Today marks a full year since America’s two biggest cable companies, Comcast and Time Warner Cable, agreed to unite.
At the time, the proposal was quite stunning (paywall). Most people thought the bride (Time Warner Cable) would end up in the arms of another suitor (Charter Communications). One year on, and the couple have still not yet been able (paywall) to consummate their union. But they might not have to wait too much longer before they can finally, formally get together.
OK, enough with the sexual metaphors. Here’s where things actually stand.
This merger deal needs to be approved by three government agencies, but people close to the transaction agree that the most important of those is the US Federal Communications Commission.
The FCC has an informal 180-day “shot clock” on transaction approvals, which expires at the end of March; it only started reviewing this deal last summer, and has already paused the review twice. There is a chance that the review goes beyond this informal deadline.
Before that, the agency is poised to vote on critical “net neutrality” rules supported by President Obama. The big internet companies hate these rules, which basically enforce the principle that all traffic on the internet should be treated equally. But some people think that if the vote gets through it could actually maker it easier for the Comcast-Time Warner deal to gain approval.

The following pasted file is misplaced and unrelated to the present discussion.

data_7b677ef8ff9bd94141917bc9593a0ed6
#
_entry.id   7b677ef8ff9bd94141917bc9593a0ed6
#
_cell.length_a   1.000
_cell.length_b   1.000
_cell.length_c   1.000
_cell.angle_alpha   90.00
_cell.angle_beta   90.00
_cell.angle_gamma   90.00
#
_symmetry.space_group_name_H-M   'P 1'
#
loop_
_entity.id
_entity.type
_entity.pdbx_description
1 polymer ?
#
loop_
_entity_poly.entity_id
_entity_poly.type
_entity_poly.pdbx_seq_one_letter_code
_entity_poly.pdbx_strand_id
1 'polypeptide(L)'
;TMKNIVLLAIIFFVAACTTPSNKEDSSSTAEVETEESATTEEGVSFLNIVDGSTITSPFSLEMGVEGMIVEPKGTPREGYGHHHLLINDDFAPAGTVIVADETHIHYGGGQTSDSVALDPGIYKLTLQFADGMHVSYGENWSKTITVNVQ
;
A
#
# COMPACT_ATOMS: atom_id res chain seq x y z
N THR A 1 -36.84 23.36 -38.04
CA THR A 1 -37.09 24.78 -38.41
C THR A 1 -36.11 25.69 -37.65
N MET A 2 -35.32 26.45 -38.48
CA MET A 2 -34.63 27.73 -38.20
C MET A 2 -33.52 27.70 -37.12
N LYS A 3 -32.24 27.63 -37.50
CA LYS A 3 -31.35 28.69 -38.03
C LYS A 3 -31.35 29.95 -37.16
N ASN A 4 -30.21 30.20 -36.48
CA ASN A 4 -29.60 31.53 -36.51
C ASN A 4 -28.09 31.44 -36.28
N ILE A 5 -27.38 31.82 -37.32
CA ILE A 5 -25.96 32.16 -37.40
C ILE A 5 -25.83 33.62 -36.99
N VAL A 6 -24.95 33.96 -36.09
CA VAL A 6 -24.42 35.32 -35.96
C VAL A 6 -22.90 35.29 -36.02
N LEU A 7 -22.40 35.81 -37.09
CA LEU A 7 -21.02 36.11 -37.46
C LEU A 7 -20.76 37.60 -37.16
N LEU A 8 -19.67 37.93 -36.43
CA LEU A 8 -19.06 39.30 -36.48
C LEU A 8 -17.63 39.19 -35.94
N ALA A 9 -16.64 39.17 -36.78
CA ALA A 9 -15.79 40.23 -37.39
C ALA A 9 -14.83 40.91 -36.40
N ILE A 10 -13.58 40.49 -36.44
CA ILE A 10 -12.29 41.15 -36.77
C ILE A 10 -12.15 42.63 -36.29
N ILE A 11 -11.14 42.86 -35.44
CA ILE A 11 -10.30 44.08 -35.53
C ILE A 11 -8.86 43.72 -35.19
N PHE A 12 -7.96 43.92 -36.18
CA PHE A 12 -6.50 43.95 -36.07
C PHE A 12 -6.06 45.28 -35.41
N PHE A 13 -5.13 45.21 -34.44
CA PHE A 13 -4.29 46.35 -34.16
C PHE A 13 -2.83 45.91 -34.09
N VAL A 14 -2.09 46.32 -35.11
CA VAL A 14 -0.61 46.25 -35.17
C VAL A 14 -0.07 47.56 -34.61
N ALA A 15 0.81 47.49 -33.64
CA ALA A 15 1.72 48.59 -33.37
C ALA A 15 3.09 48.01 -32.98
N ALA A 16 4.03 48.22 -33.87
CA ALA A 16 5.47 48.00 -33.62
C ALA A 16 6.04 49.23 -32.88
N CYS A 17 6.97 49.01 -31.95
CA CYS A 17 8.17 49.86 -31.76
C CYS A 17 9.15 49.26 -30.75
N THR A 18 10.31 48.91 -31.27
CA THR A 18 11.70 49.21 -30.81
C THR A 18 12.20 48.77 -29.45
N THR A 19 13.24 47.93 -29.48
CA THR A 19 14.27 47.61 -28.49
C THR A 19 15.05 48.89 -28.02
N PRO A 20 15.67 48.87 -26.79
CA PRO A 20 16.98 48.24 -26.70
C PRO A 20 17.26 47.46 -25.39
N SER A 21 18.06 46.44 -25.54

Remember, Time Warner Cable and Comcast don’t actually directly compete with each other at the moment. Their customers are in different locations. They argue this means the merger won’t reduce competition.
(The cable industry in the US is basically a collection of regional pseudo-monopolies. This unusual fragmentation is a legacy of the way licenses were doled out in the 1960’s and 70’s).
But others are worried that Comcast would become too powerful if it were to gain Time Warner Cable’s customers in key markets like Los Angeles and New York City. Senator Al Franken, a Democrat from Minnesota, and streaming video operator Netflix have been among the more vociferous opponents of the merger.
It is not terribly unusual for a deal approval to take this long. It took more than a year for the FCC to approve Comcast’s purchase of NBC Universal for example, and also for AOL’s (disastrous) merger with Time Warner Inc to get the green light.
But arguably, neither of those deals was as politically sensitive as this one. And neither was the outcome of those deals as hard to predict.
Doubt certainly appears to be creeping into the minds of investors.
Time Warner Cable shares have been trading well below Comcast’s bid price, suggesting uncertainty about whether the deal will get over the line.
Get set for an interesting few weeks.